Pretty, Part 2

I was walking down the street, a few blocks from reaching my home. After sitting at my computer most of the morning, I knew getting outside, even on a hotter-than-I like day, to move my body in the steady rhythm of a walk, would do me good.

I saw him approaching, stiffly, as if walking weren’t so easy these days, an older white man, cropped white hair, blue shorts pulled just under his exposed bellybutton, white T-shirt riding just above it, something in his arm, maybe a wrinkled-up sheet- I didn’t look at long enough to know for sure. I had planned to greet him with a friendly, “Hi, how are you?” but he spoke first.

With a smile on his face, “You better get you a really big dog. When they get pretty like you, you need a big dog to defend yourself.”

“I don’t need a dog. I can defend myself,” I said casually, not stopping, past him by this point.

“What’d you do? What’d you learn?” He had stopped and was turned toward me, still smiling.

I turned his way, still moving, “I know how to talk to people.” I waved and kept walking, a tornado whirling in my head.

The conversation lasted no more than 15 seconds.

 I know how to talk to people? Does that protect me?

Short answer: Yes. I've been in situations where my use of clear, calm words has diffused what could have become a violent situation, either for myself or others. When I have been in Palestine, I have more than once used words, or even simple body language, to protect myself or others from people, most often Israeli soldiers, with weapons held in hands.

Long answer:  Unlike the last recent encounter where my “prettiness” was a wasted commodity for someone else’s pleasure, today it was a detriment to my safety.

In both cases, these statements were offered as compliments, or at least I assume so from the smiles on their faces. In neither case was my body assumed to be my own. Instead it was something that someone else (presumably a man) should “have,” and my own dominion over it rendered it either worthless or subject to violence.  

Let’s break it down a little more:

A man I’ve never seen before thinks that the best way to engage with me is by telling me that the way I look is so much of a danger that someone (I assume, a man) might hurt me to possess it.

Saying that I need a dog to protect myself IS NOT A COMPLIMENT. It is not a compliment to me and it doesn’t exactly paint a glowing image of men. It is, rather, a threat. “You should be afraid, even in the middle of the day, of men,” (smile on the face) “who will naturally want to forcibly take you because of the way you look.”  

Women are attacked and abused and raped at alarming rates regardless of their looks. Men who are attacking, abusing, and raping women may use “pretty” or “not pretty enough” or “you in some way don’t meet my standards of pretty” or “someone else might be attracted to your pretty” or “you’re using your pretty to attract someone else” as an excuse for their misplaced anger, an outlet for their rage. But let’s be clear: a woman’s looks, whether “pretty” or “ugly” or something else, are not the problem. A woman can present herself however the hell she wants. No man (or other woman, for that matter) gets to decide that. No one gets to attack her for her decisions.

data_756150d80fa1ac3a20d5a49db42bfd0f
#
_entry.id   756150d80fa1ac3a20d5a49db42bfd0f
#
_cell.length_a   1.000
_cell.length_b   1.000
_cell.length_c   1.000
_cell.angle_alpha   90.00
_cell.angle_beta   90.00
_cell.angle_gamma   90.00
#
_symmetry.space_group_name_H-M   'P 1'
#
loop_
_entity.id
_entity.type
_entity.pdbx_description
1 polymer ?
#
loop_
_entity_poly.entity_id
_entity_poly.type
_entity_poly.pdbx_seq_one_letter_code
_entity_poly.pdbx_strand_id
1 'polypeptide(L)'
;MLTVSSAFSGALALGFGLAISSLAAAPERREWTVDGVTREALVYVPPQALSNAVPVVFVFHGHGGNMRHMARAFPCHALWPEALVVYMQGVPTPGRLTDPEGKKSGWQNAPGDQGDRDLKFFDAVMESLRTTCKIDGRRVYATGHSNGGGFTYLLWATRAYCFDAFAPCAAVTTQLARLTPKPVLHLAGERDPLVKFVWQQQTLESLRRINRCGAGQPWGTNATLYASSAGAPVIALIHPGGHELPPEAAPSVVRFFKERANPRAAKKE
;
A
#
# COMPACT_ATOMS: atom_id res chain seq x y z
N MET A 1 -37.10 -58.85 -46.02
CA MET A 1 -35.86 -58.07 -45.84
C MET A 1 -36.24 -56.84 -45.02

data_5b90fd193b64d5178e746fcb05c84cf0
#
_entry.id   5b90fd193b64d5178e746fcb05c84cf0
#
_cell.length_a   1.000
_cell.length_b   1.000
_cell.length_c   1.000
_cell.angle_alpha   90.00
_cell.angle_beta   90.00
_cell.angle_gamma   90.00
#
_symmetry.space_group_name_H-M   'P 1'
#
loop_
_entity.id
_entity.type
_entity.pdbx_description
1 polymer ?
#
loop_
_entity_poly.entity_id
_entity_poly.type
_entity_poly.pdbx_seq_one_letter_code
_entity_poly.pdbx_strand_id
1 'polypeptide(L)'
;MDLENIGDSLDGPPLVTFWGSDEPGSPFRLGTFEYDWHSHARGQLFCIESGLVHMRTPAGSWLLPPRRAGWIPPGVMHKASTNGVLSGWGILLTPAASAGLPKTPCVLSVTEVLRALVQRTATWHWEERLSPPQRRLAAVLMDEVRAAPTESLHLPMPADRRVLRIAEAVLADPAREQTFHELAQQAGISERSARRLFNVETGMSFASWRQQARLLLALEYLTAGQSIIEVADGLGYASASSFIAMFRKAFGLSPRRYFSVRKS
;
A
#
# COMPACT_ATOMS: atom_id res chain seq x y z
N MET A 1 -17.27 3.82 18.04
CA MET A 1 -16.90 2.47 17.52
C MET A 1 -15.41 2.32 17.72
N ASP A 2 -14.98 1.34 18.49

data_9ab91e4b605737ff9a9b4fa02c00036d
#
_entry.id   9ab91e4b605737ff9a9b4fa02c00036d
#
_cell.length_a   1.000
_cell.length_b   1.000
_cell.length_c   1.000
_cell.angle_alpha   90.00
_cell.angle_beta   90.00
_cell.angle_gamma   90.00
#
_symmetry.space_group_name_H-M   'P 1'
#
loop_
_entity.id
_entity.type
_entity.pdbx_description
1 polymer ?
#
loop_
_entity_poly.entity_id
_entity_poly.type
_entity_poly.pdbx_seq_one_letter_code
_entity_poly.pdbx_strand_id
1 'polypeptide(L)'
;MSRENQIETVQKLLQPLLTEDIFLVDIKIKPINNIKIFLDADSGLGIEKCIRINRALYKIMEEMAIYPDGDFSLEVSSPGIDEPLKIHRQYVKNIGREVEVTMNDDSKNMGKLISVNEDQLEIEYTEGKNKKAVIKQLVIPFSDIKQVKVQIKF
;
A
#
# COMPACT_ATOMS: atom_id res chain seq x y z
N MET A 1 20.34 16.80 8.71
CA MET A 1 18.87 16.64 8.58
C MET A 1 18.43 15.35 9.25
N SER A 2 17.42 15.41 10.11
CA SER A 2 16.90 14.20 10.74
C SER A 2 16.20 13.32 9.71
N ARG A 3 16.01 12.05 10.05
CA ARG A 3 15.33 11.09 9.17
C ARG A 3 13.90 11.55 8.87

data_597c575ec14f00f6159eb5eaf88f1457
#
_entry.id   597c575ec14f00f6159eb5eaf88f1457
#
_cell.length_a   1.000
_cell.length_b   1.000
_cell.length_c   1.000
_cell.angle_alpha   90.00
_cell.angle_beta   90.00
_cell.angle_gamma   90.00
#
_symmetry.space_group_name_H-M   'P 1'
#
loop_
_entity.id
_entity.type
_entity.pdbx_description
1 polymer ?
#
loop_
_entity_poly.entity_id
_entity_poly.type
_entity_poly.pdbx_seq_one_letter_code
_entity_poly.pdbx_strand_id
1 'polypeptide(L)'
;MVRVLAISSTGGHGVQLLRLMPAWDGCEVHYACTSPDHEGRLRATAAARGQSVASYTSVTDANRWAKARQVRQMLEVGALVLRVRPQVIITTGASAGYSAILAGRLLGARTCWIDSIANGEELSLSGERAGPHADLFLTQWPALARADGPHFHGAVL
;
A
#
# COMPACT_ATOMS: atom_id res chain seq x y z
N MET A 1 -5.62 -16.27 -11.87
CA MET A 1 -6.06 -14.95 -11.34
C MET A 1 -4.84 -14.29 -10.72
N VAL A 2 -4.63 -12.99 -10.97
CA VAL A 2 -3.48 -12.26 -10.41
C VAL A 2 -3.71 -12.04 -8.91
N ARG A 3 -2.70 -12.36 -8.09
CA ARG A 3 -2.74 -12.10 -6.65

I remember most vividly a time many years ago in which I feared for my own safety. I was dating the man who threatened me. He happened to do so when I was taking care of a large dog. The dog was no deterrent. I don’t know if it was my words or the fact that I was able to move us somewhere where we were visible to others that protected me from harm. But I got away, in the moment and for good.

Violence, or the threat of it, is the problem.

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The problem is men who thinks it’s OK to offer unsolicited “advice” to women. The problem is men who think they have the right to any woman’s body, regardless of her feelings on the matter. The problem is men who think they have the right to attack her, verbally or otherwise, if she dares to refuse his advances, however polite or grotesque they may be. The problem is blaming and shaming women for violence done to them (“What was she wearing when she got raped?” as if the rape happened without someone actively doing it to her). The problem is not holding men accountable for their actions. The problem is young men like Brock Turner who brutally rape a woman and, rather than taking responsibility for his actions, blames them on “alcohol and sexual promiscuity.” Hint: rape ≠ sexual promiscuity. Hint: Alcohol is no excuse for rape. The problem is men like Turner’s father who think that punishment for “20 minutes of action” should be lenient or nonexistent. I wonder if he’d feel the same way if someone spent a similar “20 minutes of action” with his wife or daughter. I fervently hope he, they, never have to find out.

I had a student once who wrote a heartbreaking personal story of being held back, held back, at a party as another guy raped his friend. The problem is that that happens.

The problem is that from a very young age, girls receive messages that their primary asset is the way they look. And very rarely does the way they look conform with the images they see, thus setting them up for constant striving towards the impossible. The problem is that from a very young age, girls learn to be passive, to question their instincts rather than trust them, to keep their emotions in check. The problem is that from a very young age, boys learn that certain expressions of emotion, the “soft” ones, are not acceptable. The problem is that from a very young age, boys receive message that aggression and toughness are what define their masculinity. 

The problem is that not enough men who agree with everything I’m saying hold other men accountable when they do or say things that promote rape culture and misogyny. The problem is anyone, man or woman, who teaches girls and women that it is up to them to keep from getting raped or attacked or abused or killed, but doesn’t teach boys and men not to rape or attack or abuse or kill women.